If you want to get out a loan to start a new business you will most likely have to create a business plan. This plan should explain what you are going to do, how you are going to do it, how long it will take to become profitable, and deal with other contingencies that would make a difference in your business. If the business is seasonal, what will happen in the off season? If the business is energy dependent, what will happen if energy costs rise too much? All of those things go into planning for a business. Even still a low estimate of how many new businesses fail within the first 18 months is between 50 and 70 percent. It’s tough to start a new business.
Jesus compared deciding to become a disciple to similar planning. “Suppose one of you wants to build a tower. Won’t you first sit down and estimate the cost to see if you have enough money to complete it?” (Luke 14:28) This goes against the grain of what most of us believe about following Christ. We think that it’s an emotional decision, often wondering if a person is sincere about their faith if their decision to follow Christ isn’t accompanied by enough tears. In an age of “easy believism” Jesus pointedly asks us if we are willing to pay the price for following Him. I don’t know if anyone has done any studies of people who accept Christ, join a church, and then fall away, but I can’t help but wonder that between 50 and 70 percent never fully accept the cost of discipleship.
The teachings of Jesus are hard. Oh, we soften them a little bit when we talk about Jesus using allegories and parables; we lighten the load when we deconstruct His really hard teachings and talk about them being appropriate in that situation, but not in all situations. Sure, He told the rich young ruler to sell all that He had and give to the poor, but that was because that guy was materialistic. He thought his riches meant that things were perfect with God. Jesus pointed out his weakness, his love of possessions over his love for God; He doesn’t demand that of others. Because we don’t have people who are materialistic today, especially not me. In the teaching that prompted the words for today, Jesus began by reminding those who would be His disciples that the path they were following, if they were truly His disciples, might lead to the cross. While I would still maintain that following Jesus is worth the cost, if you have not committed to Jesus yet, I implore you to count the cost. Don’t make an emotional decision that you won’t follow through with. Make an informed decision by seeking God and being ready to die for your faith.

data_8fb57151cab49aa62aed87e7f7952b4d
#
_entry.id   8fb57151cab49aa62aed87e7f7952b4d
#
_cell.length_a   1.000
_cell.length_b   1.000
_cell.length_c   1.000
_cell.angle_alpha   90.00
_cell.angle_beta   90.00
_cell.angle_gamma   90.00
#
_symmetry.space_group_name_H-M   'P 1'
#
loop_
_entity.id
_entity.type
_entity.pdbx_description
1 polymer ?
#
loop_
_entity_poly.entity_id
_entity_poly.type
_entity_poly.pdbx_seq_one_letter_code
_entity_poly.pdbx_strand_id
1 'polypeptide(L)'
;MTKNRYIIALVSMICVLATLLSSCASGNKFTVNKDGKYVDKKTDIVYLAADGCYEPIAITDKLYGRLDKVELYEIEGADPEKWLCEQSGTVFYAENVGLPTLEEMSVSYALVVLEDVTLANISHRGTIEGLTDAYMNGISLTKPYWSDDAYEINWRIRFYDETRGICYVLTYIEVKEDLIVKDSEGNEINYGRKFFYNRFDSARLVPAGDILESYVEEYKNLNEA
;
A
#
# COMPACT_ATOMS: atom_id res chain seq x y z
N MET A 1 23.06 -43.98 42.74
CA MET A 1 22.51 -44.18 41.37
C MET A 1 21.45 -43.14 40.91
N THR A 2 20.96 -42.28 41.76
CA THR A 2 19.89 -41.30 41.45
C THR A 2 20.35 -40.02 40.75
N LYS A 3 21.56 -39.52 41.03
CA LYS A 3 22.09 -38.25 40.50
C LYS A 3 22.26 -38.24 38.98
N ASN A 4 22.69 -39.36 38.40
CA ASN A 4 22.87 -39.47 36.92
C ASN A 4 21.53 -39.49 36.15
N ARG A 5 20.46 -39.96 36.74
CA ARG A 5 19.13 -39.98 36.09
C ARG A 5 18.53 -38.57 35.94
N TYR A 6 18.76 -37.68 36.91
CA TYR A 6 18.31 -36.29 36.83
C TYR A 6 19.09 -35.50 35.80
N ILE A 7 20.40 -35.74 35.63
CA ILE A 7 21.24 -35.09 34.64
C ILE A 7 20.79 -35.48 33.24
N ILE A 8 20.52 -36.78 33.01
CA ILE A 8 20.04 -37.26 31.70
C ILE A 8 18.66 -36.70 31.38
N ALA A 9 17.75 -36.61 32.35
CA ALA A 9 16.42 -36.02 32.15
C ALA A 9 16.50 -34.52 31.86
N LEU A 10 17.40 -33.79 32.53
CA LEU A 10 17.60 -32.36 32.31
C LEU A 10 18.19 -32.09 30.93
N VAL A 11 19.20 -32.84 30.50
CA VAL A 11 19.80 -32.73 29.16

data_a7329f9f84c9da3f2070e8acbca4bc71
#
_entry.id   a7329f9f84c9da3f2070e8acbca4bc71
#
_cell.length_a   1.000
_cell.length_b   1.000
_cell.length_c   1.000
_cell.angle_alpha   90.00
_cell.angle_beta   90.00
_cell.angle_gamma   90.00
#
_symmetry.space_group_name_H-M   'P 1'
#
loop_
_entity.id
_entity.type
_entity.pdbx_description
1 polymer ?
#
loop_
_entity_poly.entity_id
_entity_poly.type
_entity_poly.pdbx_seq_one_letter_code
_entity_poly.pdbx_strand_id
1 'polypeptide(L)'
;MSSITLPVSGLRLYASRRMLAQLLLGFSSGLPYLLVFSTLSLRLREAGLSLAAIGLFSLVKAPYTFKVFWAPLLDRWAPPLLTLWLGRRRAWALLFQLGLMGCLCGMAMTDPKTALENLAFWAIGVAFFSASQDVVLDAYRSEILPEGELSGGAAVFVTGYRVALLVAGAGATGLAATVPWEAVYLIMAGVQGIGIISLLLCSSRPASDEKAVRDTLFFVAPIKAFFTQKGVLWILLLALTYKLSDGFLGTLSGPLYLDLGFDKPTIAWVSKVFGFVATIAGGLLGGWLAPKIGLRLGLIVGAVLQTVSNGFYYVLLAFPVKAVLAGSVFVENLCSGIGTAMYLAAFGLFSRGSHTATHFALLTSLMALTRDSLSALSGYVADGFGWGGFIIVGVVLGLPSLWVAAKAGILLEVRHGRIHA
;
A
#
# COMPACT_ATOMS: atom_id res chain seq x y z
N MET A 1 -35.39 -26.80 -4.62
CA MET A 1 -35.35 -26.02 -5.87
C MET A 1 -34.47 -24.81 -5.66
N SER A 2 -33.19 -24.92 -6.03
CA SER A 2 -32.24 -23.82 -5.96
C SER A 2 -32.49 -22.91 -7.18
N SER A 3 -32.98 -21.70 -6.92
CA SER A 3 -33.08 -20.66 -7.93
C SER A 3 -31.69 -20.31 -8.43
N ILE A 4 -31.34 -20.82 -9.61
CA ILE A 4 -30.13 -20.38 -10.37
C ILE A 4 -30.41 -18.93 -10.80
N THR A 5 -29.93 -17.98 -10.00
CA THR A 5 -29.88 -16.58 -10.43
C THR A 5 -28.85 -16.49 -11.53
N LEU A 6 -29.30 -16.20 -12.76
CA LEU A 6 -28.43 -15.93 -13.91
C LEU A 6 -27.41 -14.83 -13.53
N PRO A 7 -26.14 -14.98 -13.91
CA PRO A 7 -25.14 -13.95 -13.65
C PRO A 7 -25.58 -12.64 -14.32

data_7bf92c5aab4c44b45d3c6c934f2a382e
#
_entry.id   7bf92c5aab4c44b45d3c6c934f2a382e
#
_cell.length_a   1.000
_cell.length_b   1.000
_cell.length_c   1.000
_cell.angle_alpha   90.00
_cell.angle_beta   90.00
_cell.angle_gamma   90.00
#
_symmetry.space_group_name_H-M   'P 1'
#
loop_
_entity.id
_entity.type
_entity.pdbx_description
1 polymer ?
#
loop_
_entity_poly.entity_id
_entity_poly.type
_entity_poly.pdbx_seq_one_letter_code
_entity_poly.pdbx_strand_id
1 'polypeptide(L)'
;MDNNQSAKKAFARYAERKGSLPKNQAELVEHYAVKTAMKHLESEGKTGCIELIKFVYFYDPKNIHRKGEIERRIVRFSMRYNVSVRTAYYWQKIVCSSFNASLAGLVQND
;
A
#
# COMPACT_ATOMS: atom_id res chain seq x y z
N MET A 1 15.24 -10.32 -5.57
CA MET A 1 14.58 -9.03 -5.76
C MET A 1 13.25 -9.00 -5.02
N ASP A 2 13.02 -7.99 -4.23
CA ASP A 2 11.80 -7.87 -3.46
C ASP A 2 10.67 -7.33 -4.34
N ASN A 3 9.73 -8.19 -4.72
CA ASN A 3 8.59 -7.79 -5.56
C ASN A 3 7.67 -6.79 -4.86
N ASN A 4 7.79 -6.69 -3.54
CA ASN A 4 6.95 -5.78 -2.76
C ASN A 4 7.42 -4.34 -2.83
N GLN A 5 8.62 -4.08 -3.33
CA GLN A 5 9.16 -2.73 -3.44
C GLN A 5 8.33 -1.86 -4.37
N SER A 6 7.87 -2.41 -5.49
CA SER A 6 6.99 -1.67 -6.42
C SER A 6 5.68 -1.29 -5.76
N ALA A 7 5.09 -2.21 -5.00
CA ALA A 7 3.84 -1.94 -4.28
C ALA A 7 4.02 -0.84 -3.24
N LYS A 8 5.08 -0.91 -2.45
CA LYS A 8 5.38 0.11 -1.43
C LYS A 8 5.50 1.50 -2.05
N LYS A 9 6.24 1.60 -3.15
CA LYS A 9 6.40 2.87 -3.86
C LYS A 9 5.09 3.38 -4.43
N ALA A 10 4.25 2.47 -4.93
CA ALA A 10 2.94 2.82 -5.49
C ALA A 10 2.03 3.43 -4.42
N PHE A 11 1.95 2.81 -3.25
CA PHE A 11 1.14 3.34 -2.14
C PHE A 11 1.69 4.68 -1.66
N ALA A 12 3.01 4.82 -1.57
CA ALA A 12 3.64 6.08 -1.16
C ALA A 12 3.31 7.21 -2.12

Perhaps we so want people to follow Christ that we forget about telling them that it might be hard. Our culture, our Christian culture, makes such a point of big numbers that we have this inner filter against telling people that following Christ might be hard. We seem to think that if we don’t have large numbers of people deciding to follow Christ that we have failed, forgetting that when Jesus made the conditions of discipleship clear, many turned away. (John 6:66) In some areas of the world, people come to Christ knowing that their decisions may bring persecution and death. They have seen the martyrs who have been killed because of their faith, and they still commit to Christ anyway. I implore you to commit your life to Jesus Christ, but I also want you to count the cost. Take up your cross, commit yourself to a Savior worth dying for, and knowing the cost, live fully for Jesus Christ.
Oh Lord, how I wish everything got better once I committed to following You. That was never promised. You called me to be willing to die for You, as well as live for You. Help me to count the cost daily and stay faithful no matter what the circumstances may be.